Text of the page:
She Sells Sex Toys by the Lakeshore

Posted on October 29, 2010


Life really is better when it’s busy. 

I’m feeling really great these days, largely based on the fact that I’m starting to see actual results from all of the work I’ve been putting into my projects.  Wow, reading that sentence back it sounds excrutiatingly boring.  But life right now is far from boring.

Ohhh Canada is doing better than I imagined it would be doing so early in the game.  It’s only been around for a few months, and yet I’ve been selling out of my best sellers (We-Vibe and Afterglow Candle) on a regular basis.  And I haven’t even hit the Xmas rush yet.  Score.  Plus I get to do something I love…  talk about positive, healthy sexuality and the expressions thereof.  Often with a glass of wine in my hand.  What could be better?

For those of you in Toronto, I’m also having a launch party for Ohhh, which in part, is also a fundraiser for Prostate Cancer Canada and Ovarian Cancer Canada; hey I’m selling products that have to do with those parts of the body, so those charities seem to make the most sense.  If you come to the event, you’ll get to check out demos of all of the products and do some Xmas shopping at friends/VIP pricing.  Plus there will be a licenced bar and a DJ.  It’s going to feel more like a fashion launch than anything else.  Anyway – check here for details or email me at to RSVP.  Friday, December 3rd, 7-10pm in downtown Toronto.

And here, as my little gift to you, are a few lessons I’ve learned very recently about starting a small business.  Maybe they’ll be useful to you.  Maybe you’ll laugh at me.  Maybe both.

1) It’s both easier and harder than you think it’s going to be.  Don’t let anyone discourage you from trying.  Be cautiously optimistic. 

2) Tell everyone about your business, but don’t be pushy.  Go ahead, tell the Starbucks barista.  But when she looks at you like she doesn’t care, assume she doesn’t care and stop talking.

3) Throw your business plan out the window.  Until you know what the Hell you’re doing, you should be able to articulate your plan in one sentence.  Not ten pages.  Not even three pages.  This is saving me right now and helping me to adapt to what my customers want.   This is my business plan (although I’ve made it slightly more vague that it actually is by taking out the numbers) – “Drive traffic to Ohhh’s website and generate brand awareness by exhibiting at tradeshows and other guerilla marketing tactics, and break even overall by the end of February.”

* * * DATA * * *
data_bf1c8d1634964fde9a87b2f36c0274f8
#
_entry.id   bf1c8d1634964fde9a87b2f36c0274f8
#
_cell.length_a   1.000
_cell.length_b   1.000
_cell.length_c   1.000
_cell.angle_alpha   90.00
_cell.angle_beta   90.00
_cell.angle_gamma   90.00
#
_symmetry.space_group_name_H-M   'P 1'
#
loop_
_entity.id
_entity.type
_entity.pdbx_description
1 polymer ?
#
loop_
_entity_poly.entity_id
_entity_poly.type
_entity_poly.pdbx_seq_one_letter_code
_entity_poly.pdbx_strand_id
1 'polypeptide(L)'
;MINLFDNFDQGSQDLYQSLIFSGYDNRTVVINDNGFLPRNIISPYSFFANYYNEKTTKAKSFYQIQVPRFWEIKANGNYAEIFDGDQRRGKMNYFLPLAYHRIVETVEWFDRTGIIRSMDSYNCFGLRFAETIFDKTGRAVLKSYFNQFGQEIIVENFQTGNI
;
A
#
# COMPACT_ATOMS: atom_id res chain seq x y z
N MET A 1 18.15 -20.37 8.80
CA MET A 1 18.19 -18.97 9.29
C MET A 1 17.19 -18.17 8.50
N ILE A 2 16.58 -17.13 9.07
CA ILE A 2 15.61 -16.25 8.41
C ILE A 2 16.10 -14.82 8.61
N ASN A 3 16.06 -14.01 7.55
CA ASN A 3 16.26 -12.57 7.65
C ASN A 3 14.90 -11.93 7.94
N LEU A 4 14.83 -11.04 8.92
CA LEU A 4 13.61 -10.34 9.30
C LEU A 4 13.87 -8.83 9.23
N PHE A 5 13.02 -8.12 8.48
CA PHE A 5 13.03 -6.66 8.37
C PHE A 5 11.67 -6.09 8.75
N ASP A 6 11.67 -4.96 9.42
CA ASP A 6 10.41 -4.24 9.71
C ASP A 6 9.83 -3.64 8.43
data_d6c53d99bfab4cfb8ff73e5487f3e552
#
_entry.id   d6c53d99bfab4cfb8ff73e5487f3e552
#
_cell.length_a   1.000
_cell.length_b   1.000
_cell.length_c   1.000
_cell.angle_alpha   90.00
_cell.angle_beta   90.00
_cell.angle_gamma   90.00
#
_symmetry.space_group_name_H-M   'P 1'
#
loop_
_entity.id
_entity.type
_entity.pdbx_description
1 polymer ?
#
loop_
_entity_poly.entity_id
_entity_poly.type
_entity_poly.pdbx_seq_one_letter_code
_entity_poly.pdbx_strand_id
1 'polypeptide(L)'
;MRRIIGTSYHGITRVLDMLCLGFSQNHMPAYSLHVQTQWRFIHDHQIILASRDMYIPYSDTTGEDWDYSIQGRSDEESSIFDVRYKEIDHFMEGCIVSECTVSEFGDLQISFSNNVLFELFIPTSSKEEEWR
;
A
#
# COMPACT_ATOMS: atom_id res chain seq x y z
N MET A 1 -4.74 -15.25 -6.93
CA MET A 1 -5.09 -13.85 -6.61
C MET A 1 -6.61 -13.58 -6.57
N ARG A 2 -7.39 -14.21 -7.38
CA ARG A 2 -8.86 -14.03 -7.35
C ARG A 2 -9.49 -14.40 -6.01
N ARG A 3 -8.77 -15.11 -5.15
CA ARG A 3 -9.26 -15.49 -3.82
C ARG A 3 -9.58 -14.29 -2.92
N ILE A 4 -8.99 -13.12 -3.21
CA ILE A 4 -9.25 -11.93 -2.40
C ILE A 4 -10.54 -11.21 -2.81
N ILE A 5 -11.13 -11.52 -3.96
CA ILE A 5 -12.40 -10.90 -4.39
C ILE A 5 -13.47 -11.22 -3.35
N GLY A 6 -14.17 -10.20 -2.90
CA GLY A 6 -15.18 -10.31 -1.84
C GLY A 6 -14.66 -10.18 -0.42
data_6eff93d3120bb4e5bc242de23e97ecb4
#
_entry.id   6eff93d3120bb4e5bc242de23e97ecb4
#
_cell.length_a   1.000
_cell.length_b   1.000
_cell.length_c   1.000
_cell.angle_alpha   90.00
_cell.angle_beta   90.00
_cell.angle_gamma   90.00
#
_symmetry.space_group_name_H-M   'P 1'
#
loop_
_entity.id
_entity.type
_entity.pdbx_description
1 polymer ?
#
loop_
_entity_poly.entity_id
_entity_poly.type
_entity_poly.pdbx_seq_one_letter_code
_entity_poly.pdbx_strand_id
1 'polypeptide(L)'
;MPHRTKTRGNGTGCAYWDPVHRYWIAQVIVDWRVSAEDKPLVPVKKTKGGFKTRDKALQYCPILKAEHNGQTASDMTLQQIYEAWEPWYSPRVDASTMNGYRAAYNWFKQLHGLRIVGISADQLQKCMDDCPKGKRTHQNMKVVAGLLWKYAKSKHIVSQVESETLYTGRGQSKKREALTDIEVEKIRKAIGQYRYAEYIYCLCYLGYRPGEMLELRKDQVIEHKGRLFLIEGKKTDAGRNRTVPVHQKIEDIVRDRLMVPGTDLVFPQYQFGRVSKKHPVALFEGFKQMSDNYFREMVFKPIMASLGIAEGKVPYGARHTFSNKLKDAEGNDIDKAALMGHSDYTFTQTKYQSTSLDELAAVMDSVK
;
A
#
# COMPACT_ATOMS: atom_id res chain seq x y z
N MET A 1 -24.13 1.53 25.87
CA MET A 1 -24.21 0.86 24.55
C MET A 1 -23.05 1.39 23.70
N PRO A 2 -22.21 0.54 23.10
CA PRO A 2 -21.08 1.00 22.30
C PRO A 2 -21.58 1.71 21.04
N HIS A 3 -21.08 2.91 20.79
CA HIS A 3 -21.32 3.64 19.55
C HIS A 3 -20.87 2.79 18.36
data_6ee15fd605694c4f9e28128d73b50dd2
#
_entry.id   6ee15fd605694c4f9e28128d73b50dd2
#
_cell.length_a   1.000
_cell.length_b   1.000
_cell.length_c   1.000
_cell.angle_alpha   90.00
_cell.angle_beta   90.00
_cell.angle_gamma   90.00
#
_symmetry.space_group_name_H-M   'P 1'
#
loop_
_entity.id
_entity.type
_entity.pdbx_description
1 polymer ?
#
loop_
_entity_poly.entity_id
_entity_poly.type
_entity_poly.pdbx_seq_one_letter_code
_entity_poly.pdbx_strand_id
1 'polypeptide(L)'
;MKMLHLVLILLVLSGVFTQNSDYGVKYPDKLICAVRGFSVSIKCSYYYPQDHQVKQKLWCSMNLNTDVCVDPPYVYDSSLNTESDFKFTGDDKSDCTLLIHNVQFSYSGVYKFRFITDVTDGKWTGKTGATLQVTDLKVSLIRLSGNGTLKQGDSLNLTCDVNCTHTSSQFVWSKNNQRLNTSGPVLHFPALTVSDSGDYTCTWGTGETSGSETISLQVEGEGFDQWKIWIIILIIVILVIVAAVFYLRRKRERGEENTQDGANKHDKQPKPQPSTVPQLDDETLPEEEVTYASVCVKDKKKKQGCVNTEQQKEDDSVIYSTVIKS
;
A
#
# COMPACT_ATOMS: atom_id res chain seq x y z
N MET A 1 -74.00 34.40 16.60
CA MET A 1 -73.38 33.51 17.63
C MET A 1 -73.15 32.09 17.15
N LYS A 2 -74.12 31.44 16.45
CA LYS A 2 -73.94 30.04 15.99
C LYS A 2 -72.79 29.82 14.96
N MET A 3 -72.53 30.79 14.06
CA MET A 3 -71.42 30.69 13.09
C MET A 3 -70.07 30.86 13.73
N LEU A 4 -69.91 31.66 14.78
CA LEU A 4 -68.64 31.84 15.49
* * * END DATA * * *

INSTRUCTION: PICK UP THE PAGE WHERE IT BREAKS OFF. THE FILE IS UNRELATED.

4) Hire help.  If you work a full-time job (like I do) or are involved in a thousand other projects (like I am), you aren’t going to have time to do everything yourself.  Yes, this means you have to pay people to do stuff you could do.  But if you’re starting to run out of clean underwear and you don’t know when your next opportunity to do laundry will be, then you need to think about what things you’re comfortable letting go of.  Unless you’re comfortable wearing dirty underwear.  In which case I am no longer your friend and/or not interested in making your acquaintance.

5) Take every piece of advice you’re given and assume that only minute parts of it will apply to you and to your business.  Including this blog post.  Everyone is different.  Everyone faces different challenges.  Don’t be surprised when you’re surprised.

6) Don’t put in any money you’re not willing to lose.  It’s like gambling, and you should treat it as such.  You might fail.  Make it okay that you might fail.

Oh yes, and as for the title of this post – I’ve been doing a lot of retail shows to help promote my brand (like this one).  All of these shows have been in the GTA – hence, the Lakeshore (for those of you who don’t live in Toronto, Lakeshore is a major road that runs West into suburbia).  Speaking of which, I will be here and here in the month of November.  If you’re going to be there, too, then come and say hi.  🙂